On January 21, 2000, during demonstrations in Quito by indigenous groups, the military and police refused to enforce public order, beginning what became known as the 2000 Ecuadorean coup d'état. Demonstrators entered the National Assembly building and declared, in a move that resembled the coups d'état endemic to Ecuadorean history, a three-person junta in charge of the country. Field-grade military officers declared their support for the concept. During a night of confusion and failed negotiations President Mahuad was forced to flee the presidential palace for his own safety. Vice President Gustavo Noboa took charge by vice-presidential decree; Mahuad went on national television in the morning to endorse Noboa as his successor. The military triumvirate that was effectively running the country also endorsed Noboa. The Ecuadorean Congress then met in an emergency session in Guayaquil on the same day, January 22, and ratified Noboa as President of the Republic in constitutional succession to Mahuad.
Although Ecuador began to improve economically in the following months, the government of Noboa came under heavy fire for the continuation of the dollarization policy, its disregard for social problems and other important issues in Ecuadorean politics.
Retired Colonel Lucio Gutiérrez, a member of the military junta that overthrew Mahuad, was elected president in 2002 and assumed the presidency on January 15, 2003. Gutierrez's Patriotic Society Party had a small fraction of the seats in Congress and therefore depended on the support of other parties in Congress to pass legislation.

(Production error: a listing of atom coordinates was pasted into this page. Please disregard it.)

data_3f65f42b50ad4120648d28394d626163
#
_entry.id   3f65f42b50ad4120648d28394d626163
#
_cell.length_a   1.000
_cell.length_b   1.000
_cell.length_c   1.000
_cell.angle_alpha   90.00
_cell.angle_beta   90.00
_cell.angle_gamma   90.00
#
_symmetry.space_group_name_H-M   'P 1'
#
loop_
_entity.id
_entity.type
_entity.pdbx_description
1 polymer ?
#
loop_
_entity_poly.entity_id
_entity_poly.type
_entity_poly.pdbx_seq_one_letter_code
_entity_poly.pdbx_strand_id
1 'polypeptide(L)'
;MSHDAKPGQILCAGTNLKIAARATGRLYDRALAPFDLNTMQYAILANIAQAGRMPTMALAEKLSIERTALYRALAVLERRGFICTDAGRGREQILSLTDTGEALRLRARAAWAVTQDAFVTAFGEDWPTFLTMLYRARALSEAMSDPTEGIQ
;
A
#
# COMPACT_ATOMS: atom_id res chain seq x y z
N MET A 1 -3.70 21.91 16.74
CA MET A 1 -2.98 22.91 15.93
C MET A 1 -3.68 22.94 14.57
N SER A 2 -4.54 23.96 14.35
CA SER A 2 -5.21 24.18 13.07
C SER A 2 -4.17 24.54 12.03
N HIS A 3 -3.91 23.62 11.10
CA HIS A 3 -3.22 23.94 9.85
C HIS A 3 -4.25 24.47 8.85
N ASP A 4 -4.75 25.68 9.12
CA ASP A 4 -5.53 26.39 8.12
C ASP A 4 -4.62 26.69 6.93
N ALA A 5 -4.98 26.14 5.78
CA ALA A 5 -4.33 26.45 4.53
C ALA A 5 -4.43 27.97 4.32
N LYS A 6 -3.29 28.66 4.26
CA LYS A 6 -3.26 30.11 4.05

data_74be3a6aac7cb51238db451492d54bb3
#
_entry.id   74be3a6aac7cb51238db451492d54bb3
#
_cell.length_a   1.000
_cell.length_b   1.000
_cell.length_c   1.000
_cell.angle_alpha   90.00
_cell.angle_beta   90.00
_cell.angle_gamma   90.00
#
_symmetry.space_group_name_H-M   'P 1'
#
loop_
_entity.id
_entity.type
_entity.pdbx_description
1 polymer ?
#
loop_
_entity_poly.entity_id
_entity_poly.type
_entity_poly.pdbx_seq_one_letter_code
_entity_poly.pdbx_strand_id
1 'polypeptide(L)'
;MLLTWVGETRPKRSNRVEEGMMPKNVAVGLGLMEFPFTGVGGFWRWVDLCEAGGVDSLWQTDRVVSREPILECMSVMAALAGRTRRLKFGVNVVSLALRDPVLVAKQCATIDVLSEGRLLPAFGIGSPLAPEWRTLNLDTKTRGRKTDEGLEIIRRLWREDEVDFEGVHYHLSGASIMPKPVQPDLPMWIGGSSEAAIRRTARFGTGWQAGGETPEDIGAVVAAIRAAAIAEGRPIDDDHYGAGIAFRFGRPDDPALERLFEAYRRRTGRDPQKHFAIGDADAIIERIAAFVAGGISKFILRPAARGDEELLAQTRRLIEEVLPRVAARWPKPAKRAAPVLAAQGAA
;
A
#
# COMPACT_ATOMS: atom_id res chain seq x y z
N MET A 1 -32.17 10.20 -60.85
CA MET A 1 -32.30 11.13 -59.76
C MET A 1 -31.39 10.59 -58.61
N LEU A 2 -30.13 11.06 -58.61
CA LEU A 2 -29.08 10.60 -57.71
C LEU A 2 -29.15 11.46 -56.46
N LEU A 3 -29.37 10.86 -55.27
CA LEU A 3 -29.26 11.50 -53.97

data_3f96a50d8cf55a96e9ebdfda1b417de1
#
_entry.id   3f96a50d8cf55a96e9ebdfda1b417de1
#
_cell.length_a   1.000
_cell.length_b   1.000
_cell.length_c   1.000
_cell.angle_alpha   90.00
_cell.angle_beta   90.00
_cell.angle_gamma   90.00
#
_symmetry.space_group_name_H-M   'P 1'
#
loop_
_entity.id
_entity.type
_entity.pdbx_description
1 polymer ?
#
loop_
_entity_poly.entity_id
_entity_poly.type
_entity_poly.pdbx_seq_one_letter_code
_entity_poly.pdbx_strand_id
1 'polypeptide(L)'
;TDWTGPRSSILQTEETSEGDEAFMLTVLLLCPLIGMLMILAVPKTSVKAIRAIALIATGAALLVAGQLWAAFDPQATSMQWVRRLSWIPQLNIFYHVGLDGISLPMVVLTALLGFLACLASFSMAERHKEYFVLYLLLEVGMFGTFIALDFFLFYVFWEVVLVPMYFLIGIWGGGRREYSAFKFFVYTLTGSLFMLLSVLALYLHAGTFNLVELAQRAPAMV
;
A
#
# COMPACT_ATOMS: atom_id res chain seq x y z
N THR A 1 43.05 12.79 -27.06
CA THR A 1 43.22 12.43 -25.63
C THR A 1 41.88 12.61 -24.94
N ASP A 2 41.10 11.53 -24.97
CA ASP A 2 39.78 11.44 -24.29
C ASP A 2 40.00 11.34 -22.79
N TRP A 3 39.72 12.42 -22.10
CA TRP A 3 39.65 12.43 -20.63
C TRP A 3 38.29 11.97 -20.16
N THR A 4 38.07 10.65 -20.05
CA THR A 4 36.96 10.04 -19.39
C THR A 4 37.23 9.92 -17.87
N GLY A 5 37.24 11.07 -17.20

In December 2004, Gutiérrez unconstitutionally dissolved and appointed new judges to the Supreme Court. This move was generally seen as a kickback to deposed ex-President Abdalá Bucaram, whose political party had sided with Gutiérrez and helped derail attempts to impeach him in late 2004. The new Supreme Court dropped charges of corruption pending against the exiled Bucaram, who soon returned to the politically unstable country. The corruption evident in these maneuvers finally led Quito's middle classes to seek the ousting of Gutiérrez in early 2005. In April 2005, the Ecuadorian Armed Forces declared that it "withdrew its support" for the President. After weeks of public protests, Gutiérrez was overthrown in April. Vice President Alfredo Palacio assumed the Presidency and vowed to complete the term of office and hold elections in 2006.
In 15 January 2007, the social-democrat Rafael Correa succeeded Palacio as President of Ecuador, with the promise of summoning a Constituent Assembly, and bringing focus on poverty. The 2007-8 Ecuadorian Constituent Assembly drafted the 2008 Constitution of Ecuador, approved via the Ecuadorian constitutional referendum, 2008.
In November 2009, Ecuador faced an energy crisis that led to power rationing across the country.
On September 30, 2010, Ecuador faced an attempt at a coup d'état.